Padraig is interested in supervising masters and PhD theses on: Science communication; public participation in, and representations of, science and technology; pedagogy and identities; emerging technologies, and new media in education.
Dr. Jane Suiter is a lecturer in the School of Communications and acting director of the Centre for 21st Century Media at DCU. She has led several projects in media monitoring, most recently for the Broadcasting Authority of Ireland focussing on gender. She is an expert in engagement and participation and is Deputy Research Director of the Irish Constitutional Convention. Jane is also a former journalist having been Economics Editor at The Irish Times.
Brian Trench is a researcher, evaluator and trainer in science communication and a former senior lecturer (retired 2010) in the School of Communications, Dublin City University (DCU). He is also a former Head of School (2002-2007). He was the founding co-ordinator of the Masters in Science Communication and of the Celsius group at DCU. He is co-editor with Massimiano Bucchi of Handbook of Public Communication of Science and Technology (Routledge 2008 and 2014) and of Critical Concepts in Sociology: Public Communication of Science (Routledge, 2015).
Caitríona Mordan currently holds responsibility for the management and delivery for current EU-funded projects NUCLEUS (New Understanding for Communication, Learning and Engagement in Universities and Scientific Institutions) and the OSOS (Open schools for Open Societies) as well as project management of the DCU Celsius Research Cluster. She is a member of the DCU Social Innovation Network and represents DCU on the National CSR (Corporate Social Responsibility) Forum.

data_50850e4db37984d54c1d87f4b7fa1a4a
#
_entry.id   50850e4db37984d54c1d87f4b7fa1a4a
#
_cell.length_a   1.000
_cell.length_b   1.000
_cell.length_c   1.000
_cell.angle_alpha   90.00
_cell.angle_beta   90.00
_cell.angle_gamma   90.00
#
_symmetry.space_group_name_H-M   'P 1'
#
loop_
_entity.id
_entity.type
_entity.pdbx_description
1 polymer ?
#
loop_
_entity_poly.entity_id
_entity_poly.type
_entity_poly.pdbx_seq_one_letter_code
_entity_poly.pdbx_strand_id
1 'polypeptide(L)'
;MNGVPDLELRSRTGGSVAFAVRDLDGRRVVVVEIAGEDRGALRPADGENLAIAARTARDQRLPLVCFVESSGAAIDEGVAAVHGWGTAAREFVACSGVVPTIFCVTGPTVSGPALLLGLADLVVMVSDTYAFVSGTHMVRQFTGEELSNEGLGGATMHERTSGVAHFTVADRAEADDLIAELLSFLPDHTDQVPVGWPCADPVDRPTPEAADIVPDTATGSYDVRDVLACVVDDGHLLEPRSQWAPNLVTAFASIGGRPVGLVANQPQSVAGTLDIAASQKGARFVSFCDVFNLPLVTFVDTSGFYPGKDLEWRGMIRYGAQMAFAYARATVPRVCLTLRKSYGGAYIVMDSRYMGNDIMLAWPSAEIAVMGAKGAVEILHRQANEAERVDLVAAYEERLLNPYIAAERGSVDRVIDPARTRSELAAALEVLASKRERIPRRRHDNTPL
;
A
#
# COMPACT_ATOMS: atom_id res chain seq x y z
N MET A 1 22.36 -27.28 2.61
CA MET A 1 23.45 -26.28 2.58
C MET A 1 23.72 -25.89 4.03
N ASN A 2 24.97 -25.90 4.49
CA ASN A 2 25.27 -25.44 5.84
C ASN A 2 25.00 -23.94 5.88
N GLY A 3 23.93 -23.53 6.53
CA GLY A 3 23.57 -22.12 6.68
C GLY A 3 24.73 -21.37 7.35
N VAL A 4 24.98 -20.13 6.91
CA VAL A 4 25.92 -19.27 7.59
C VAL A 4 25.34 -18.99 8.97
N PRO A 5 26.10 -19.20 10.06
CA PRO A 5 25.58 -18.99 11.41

Brenda McNally is interested in communication strategies and media practices associated with environmental risks and sustainability. Her PhD research investigates the use and influence of mass media(ted) communication about adaptation to environmental change in Ireland. The study analyses 'legacy' and digital media communication and is concerned with how key social actors’ public engagement initiatives shape (potential) citizen participation in the transition to a low carbon future. Brenda is a Daniel O'Hare Scholar and is an experienced communications professional having worked as a freelance journalist and in academic publishing.